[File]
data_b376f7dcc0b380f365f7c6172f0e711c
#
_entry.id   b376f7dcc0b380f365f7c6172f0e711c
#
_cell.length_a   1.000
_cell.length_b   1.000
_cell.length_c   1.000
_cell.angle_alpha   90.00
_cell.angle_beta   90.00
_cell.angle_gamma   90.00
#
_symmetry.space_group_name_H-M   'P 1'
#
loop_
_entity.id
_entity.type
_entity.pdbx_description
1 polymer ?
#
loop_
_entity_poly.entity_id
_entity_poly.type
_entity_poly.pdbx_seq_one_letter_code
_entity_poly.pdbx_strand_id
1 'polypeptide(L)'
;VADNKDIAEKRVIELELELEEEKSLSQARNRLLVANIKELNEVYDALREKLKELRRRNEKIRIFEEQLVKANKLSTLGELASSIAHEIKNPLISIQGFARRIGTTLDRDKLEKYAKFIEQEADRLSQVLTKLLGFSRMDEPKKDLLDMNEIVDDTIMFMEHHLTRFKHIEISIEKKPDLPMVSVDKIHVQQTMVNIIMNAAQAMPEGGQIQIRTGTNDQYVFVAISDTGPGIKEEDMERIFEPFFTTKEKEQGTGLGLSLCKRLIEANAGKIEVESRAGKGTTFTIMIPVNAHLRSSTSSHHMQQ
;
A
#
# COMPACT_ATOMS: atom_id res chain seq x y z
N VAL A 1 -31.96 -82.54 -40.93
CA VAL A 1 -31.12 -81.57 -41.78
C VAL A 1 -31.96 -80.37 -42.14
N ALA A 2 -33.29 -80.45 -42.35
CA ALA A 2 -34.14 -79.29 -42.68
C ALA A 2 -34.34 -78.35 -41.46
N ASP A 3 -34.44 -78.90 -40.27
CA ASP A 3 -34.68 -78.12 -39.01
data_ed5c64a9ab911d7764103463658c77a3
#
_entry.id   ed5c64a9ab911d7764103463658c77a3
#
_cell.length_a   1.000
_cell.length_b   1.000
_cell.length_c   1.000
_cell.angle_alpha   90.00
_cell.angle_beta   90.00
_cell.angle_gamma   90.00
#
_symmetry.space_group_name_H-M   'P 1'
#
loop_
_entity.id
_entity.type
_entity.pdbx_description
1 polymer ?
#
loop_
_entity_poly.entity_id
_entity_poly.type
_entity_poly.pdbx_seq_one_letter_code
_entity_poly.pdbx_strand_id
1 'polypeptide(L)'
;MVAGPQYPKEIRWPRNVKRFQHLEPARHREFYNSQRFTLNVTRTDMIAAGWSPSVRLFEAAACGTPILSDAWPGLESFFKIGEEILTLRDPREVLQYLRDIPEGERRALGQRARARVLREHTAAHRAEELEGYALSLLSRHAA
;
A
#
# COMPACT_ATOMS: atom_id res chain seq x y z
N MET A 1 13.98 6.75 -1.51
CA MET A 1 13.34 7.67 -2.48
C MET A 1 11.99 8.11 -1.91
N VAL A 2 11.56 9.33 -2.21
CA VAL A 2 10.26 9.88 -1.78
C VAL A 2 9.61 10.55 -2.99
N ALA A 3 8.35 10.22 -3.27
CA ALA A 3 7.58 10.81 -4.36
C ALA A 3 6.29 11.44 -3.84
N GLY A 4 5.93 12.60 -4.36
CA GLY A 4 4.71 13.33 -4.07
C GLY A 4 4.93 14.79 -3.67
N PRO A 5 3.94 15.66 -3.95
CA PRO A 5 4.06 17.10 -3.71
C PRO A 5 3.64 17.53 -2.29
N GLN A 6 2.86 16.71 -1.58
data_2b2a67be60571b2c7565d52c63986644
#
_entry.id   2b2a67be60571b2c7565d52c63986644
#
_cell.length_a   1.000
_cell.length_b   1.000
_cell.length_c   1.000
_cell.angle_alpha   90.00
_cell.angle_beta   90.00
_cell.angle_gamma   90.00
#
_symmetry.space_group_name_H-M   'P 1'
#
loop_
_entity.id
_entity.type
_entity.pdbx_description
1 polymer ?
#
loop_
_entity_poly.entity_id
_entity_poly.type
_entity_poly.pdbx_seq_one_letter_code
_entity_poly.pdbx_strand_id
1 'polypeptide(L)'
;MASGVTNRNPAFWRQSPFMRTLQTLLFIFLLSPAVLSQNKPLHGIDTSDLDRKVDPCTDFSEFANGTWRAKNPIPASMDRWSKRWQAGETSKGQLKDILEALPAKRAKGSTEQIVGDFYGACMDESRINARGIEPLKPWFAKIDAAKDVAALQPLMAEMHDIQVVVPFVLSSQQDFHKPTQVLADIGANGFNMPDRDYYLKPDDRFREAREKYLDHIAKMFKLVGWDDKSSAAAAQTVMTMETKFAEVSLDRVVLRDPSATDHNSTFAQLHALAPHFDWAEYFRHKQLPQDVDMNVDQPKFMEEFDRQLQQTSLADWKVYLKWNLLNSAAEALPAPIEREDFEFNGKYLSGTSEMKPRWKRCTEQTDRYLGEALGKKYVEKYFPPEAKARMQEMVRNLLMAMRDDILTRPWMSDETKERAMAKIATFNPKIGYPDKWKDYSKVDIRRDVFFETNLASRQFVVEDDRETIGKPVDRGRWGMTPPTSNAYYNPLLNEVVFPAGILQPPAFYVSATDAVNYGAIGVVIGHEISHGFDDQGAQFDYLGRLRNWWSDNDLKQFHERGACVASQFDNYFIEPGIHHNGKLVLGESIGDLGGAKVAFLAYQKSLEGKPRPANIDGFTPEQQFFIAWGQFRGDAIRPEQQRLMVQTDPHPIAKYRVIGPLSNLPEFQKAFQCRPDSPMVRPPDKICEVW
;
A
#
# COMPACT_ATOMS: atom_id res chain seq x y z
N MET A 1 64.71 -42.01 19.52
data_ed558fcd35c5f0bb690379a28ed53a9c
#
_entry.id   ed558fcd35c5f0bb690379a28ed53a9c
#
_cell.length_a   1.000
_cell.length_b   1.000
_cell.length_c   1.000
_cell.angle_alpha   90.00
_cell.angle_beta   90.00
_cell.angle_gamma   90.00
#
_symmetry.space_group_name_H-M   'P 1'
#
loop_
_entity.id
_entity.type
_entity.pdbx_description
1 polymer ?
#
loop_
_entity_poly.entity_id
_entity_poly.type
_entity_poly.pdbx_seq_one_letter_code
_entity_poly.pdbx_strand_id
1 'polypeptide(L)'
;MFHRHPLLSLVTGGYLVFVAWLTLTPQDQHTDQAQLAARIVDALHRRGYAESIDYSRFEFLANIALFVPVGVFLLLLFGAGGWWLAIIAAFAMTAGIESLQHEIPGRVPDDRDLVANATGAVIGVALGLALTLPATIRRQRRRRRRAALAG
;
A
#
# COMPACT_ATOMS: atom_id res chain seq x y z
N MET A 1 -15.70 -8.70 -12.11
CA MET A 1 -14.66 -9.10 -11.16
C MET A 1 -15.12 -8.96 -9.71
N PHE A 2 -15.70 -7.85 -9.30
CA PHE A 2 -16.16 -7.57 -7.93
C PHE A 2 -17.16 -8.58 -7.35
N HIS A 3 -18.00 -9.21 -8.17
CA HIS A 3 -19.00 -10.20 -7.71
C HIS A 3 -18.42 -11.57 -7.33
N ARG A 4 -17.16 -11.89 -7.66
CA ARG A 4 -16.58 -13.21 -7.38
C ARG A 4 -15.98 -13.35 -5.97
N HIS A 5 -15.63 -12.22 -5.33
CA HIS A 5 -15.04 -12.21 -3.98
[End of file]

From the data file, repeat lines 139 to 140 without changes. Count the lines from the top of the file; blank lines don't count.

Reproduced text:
_entity_poly.pdbx_strand_id
1 'polypeptide(L)'